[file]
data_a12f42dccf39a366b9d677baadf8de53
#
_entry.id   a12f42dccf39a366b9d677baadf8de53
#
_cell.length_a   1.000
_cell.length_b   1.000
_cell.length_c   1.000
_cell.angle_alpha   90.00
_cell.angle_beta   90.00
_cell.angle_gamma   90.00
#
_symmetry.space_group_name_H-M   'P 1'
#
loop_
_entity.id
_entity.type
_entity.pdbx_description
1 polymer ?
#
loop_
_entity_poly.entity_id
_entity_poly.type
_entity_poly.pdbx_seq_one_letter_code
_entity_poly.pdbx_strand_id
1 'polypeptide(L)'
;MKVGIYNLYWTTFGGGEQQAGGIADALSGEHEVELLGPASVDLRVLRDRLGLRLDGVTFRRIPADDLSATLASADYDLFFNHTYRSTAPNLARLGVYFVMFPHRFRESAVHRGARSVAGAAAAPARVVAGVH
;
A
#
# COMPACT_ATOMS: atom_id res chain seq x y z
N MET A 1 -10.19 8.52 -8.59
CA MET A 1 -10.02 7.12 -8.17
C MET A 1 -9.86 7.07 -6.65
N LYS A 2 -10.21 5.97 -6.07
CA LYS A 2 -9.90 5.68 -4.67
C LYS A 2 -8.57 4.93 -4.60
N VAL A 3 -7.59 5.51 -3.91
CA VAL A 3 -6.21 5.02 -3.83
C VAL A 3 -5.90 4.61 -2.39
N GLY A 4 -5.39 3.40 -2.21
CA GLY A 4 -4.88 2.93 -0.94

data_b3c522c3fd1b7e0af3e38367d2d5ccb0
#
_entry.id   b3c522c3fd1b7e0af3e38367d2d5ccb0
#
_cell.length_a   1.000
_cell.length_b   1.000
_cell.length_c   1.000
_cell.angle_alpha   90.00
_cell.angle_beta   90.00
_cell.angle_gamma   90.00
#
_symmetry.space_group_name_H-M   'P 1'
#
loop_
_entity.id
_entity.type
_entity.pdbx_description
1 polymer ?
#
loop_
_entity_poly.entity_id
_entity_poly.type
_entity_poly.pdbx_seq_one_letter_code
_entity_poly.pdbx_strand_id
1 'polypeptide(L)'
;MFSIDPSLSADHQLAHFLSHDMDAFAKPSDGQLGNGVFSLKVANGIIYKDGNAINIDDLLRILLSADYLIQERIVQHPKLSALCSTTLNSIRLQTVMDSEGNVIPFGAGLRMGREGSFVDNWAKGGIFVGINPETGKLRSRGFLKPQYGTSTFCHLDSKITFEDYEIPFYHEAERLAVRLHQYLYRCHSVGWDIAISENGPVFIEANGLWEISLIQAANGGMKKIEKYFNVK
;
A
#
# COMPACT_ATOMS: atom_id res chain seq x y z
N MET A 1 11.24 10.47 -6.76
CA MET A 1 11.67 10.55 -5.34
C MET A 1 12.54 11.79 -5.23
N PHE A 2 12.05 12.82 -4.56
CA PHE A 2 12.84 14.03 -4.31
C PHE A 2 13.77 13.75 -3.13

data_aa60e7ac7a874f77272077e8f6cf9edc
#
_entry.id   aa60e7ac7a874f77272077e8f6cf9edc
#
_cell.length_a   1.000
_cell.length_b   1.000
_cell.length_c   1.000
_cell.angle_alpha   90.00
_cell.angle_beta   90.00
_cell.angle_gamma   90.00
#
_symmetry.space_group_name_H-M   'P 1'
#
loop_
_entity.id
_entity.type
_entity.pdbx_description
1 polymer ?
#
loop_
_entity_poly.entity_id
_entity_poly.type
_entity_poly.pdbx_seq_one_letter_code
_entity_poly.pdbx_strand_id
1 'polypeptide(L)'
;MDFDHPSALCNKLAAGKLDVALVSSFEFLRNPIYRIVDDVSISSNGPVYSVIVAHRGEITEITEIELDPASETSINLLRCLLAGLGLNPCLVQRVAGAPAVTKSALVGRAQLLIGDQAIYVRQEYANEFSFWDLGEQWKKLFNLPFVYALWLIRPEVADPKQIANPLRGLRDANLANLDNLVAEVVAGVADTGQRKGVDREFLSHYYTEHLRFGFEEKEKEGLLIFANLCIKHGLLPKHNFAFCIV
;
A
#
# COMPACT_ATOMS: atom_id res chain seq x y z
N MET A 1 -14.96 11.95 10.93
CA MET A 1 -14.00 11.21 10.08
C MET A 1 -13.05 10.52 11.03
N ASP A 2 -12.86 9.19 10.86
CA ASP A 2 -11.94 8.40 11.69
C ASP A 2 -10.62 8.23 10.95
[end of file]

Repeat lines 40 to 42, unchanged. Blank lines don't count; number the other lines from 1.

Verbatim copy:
N GLY A 4 -5.39 3.40 -2.21
CA GLY A 4 -4.88 2.93 -0.94

data_b3c522c3fd1b7e0af3e38367d2d5ccb0